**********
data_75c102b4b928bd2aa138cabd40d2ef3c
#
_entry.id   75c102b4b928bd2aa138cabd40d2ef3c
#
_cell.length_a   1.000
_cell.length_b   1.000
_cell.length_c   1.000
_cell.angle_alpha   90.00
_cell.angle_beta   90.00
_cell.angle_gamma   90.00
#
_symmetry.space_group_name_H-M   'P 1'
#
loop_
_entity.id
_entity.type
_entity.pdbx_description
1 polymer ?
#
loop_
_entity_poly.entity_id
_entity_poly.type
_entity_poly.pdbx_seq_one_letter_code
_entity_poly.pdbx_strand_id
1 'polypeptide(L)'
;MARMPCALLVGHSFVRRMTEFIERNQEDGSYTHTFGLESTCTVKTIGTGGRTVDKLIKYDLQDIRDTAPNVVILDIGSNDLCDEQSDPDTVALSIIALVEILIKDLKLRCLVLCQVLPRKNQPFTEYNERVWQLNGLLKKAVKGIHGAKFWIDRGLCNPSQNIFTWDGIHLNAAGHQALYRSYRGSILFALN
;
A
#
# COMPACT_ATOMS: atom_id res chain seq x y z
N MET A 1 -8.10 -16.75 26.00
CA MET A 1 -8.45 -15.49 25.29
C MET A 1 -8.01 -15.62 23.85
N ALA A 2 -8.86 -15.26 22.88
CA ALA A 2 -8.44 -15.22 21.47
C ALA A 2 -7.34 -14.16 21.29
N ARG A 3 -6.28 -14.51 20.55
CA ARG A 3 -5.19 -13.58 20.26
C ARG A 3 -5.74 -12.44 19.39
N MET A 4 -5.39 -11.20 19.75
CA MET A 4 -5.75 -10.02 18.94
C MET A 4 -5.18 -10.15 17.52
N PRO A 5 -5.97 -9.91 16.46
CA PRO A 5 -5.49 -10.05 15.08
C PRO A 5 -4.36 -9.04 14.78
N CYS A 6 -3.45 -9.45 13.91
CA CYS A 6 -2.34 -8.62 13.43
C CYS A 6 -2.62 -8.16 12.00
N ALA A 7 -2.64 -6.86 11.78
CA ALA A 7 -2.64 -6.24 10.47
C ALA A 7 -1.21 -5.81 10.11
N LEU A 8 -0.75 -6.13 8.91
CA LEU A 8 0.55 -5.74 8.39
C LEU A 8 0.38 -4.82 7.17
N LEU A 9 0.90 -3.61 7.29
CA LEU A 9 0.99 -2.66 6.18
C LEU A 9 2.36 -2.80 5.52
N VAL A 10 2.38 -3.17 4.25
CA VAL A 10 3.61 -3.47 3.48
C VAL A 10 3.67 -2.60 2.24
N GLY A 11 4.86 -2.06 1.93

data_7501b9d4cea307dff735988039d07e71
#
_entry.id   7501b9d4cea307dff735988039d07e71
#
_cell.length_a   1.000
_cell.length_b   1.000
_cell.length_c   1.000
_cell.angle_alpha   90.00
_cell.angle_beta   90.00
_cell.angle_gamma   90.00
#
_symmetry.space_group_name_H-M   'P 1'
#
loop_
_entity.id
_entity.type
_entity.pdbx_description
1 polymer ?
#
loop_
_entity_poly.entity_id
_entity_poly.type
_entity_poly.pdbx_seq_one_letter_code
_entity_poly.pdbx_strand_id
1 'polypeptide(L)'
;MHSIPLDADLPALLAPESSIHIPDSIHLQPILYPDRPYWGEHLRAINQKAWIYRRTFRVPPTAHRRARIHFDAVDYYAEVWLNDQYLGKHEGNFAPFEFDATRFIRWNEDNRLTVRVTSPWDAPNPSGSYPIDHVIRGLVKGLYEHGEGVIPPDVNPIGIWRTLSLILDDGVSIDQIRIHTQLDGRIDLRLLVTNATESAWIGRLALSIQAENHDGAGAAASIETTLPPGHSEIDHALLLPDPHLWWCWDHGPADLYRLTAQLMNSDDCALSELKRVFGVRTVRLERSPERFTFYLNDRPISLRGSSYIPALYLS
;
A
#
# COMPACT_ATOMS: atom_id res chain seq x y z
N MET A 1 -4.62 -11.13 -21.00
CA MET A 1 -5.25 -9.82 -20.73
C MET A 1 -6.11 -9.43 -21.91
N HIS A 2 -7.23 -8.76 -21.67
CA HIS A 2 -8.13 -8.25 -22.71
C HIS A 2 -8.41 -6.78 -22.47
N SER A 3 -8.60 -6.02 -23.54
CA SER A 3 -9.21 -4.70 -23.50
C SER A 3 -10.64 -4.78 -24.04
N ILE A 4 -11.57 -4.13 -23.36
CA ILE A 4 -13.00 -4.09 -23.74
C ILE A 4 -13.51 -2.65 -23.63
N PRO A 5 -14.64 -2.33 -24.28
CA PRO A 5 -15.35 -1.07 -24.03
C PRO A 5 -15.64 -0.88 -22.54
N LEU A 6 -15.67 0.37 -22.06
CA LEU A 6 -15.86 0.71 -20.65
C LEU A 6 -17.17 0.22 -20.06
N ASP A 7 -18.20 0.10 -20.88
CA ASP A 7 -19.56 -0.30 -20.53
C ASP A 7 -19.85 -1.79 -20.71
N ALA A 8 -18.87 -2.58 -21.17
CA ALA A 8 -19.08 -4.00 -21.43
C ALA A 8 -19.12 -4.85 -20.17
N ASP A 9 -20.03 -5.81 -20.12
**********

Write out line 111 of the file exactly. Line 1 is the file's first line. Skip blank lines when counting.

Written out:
CA ASP A 7 -19.56 -0.30 -20.53